Rainbow Resource Centre in the '90s

Breaking barriers poster

The 1987 inclusion of sexual orientation in the Manitoba Human Rights Code was an important victory for the generation of 2SLGBTQ+ activists that had been fighting for equality for decades. However, through the 1990s, things didn’t get easier. Growing discrimination, victimization against the community, compounded by the stigma of AIDS, prompted a massive shift in healthcare, the workplace, and schools.

To fight discrimination, education was critical.

In the mid-90s, funded by the AIDS Community Action Program, Rainbow Resource Centre launched Breaking Barriers, an anti-homophobia training course for the medical community, with the purpose of making healthcare spaces safer for 2SLGBTQ+ people.

Around the same time, Rainbow staff were hearing from youth in our programming about the abuse and trauma they were experiencing at schools. It wasn’t a secret—ally teachers and administrative staff were aware of growing homophobia in schools but felt pressured by parents and the system to resist addressing it. Fuelled by the success of Breaking Barriers in healthcare, Rainbow shifted focus to the education system.

But bringing anti-homophobia education into schools would prove much more challenging than it had been to healthcare.

Rainbow submitted a thorough report about real-life experiences of 2SLGBTQ+ students in schools—the evidence was clear, anti-homophobia education was critical. But when we submitted it to Winnipeg School Division No. 1 (WSD1), they dismissed it. At the time, the school system wasn't ready to confront the truth about homophobia.

However, it wouldn’t take long for that to change.

In 1999, Kristine Barr, one of the first out-lesbian school board trustees in Winnipeg, put forward a motion to include anti-discrimination education in WSD1. At first it wasn’t just 2SLGBTQ+ experiences, but all forms of discrimination; and after a vote, it passed. The school board opted to hold public community consultation meetings about what that content should consist of—and that’s when things really blew up.

The media negatively focussed on Kristine’s sexual orientation and what they called her “gay agenda,” causing a firestorm of hatred in the media. In particular, one radio station gave out her address and phone number, resulting in threats to her life, requiring the police to get involved. The meetings ended up swelling in size, and were held in the auditorium at R.B. Russell school to accommodate the hundreds of people who turned up for and against 2SLGBTQ+ students—should the schools support them or not?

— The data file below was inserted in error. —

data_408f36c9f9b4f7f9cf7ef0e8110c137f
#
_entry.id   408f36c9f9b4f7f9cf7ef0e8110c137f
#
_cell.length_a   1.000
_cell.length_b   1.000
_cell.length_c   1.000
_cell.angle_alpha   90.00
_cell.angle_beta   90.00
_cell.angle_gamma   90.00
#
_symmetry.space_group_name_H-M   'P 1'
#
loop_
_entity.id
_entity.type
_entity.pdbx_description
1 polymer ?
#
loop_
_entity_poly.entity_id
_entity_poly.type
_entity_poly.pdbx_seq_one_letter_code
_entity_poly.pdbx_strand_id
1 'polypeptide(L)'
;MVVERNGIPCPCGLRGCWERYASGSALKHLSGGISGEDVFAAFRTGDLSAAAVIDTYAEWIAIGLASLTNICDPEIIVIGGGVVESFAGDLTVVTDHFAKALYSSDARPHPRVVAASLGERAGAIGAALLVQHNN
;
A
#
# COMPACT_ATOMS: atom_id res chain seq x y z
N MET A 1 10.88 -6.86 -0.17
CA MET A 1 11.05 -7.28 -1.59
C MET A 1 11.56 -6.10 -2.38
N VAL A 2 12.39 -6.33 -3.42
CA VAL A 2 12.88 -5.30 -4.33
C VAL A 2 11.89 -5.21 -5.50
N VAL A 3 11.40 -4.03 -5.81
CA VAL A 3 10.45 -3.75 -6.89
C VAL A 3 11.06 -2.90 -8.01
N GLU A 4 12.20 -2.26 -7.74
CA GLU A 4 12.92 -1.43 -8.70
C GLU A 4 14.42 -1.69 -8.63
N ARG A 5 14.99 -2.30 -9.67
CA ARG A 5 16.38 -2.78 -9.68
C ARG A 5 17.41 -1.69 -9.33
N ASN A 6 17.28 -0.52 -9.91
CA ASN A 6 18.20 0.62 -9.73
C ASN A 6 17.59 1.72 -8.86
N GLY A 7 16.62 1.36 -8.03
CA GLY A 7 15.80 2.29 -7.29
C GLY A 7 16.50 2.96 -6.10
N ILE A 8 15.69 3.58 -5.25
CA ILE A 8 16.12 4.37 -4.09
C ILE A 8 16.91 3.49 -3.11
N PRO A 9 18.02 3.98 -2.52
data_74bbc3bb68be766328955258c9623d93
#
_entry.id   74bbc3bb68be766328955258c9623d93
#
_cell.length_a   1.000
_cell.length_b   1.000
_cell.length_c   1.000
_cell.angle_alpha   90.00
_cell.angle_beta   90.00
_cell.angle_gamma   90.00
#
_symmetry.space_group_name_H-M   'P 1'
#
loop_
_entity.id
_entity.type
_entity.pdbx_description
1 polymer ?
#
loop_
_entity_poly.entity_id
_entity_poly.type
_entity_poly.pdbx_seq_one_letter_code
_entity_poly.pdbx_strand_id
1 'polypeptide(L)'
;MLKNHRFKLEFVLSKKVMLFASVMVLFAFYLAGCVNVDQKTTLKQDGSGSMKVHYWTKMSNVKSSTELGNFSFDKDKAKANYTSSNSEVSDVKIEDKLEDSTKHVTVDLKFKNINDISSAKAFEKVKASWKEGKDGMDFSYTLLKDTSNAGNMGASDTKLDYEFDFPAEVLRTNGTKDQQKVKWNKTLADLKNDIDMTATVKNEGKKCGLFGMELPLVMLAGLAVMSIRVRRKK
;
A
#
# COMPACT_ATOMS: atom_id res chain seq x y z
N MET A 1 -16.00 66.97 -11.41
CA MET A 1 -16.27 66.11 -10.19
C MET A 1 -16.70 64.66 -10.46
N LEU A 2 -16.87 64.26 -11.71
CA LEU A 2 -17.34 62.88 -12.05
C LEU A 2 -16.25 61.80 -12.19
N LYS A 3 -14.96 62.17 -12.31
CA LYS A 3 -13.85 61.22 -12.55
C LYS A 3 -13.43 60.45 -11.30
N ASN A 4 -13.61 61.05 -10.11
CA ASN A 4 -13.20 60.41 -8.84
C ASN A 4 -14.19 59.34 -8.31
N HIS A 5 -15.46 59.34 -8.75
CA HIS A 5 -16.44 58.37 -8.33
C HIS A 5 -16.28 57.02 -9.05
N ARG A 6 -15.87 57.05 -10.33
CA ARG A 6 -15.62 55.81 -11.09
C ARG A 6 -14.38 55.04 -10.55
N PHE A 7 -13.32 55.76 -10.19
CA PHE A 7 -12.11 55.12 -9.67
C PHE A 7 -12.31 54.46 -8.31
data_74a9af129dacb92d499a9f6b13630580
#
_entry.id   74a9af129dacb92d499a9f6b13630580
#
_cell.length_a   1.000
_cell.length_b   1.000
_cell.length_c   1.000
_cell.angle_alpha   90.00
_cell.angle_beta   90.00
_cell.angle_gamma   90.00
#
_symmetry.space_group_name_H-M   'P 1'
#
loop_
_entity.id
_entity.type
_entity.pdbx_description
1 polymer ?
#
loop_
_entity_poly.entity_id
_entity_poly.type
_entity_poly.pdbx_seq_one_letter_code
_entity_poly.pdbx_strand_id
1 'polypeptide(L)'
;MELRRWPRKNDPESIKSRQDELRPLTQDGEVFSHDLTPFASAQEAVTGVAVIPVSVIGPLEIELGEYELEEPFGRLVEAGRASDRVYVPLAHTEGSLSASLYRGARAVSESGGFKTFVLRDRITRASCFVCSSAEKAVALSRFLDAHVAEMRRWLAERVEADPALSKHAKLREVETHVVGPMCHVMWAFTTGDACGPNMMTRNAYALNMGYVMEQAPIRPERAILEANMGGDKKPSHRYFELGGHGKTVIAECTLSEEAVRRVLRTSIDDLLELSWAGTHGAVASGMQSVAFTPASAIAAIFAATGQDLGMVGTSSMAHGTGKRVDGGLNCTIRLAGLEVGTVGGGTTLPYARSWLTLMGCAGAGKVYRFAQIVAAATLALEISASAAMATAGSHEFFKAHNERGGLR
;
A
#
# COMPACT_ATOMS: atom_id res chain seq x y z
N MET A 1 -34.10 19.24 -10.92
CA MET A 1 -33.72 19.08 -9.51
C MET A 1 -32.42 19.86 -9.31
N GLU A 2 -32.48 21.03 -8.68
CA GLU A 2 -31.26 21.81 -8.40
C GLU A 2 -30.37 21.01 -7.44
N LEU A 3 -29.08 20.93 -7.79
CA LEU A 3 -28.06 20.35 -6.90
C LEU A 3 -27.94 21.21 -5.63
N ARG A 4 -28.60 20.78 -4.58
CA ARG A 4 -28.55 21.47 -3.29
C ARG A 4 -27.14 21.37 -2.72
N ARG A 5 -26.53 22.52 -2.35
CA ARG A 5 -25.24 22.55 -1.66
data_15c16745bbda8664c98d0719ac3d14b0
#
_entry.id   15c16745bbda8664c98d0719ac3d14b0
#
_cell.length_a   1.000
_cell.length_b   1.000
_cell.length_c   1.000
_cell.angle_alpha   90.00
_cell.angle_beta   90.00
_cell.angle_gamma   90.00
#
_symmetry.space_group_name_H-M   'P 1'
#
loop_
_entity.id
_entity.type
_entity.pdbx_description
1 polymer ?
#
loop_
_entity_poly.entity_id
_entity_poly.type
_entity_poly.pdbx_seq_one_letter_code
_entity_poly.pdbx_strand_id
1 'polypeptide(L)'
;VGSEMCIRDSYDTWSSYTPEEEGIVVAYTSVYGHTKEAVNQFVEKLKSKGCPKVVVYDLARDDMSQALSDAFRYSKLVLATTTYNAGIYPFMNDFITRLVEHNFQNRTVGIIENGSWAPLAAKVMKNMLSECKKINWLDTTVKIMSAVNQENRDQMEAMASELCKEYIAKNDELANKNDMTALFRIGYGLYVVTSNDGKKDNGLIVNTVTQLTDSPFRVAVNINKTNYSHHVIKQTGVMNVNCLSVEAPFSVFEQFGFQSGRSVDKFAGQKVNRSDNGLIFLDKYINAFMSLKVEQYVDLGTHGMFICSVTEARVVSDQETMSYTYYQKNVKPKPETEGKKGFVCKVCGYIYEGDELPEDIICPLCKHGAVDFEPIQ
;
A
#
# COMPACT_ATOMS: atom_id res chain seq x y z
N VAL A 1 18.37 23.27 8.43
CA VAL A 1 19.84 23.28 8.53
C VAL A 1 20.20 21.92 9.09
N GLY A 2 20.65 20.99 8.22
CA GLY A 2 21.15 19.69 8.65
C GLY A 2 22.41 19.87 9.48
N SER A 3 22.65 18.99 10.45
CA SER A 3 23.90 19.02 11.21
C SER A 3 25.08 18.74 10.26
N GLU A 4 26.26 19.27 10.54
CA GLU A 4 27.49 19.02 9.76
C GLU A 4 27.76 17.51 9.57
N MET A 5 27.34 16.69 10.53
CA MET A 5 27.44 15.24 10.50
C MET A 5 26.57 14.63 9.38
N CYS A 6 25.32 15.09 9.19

The debates lasted for days and echoed the hateful rhetoric when fighting to include sexual orientation in the Code. In the end, WSD1 pushed for teachers and staff to receive anti-homophobia training, such as how to support 2SLGBTQ+ youth, awareness of homophobia, and how to quickly and effectively diffuse homophobic situations. (Oh, and Kristine sued the radio station for defamation—and won! Something that wouldn’t have been possible before 1987.)

This was the genesis of what is now Rainbow Resource Centre's Education Program. Almost 25 years later, our Diversity, Equity, and Inclusivity training is more popular than ever, with more and more workplaces, schools, and non-profit organizations eager to learn how to be better allies to 2SLGBTQ+ communities in Manitoba.


This post is part of a 50th-anniversary series about our history of advocacy and service in Manitoba. You can find our posts on the 70s here and the 80s here.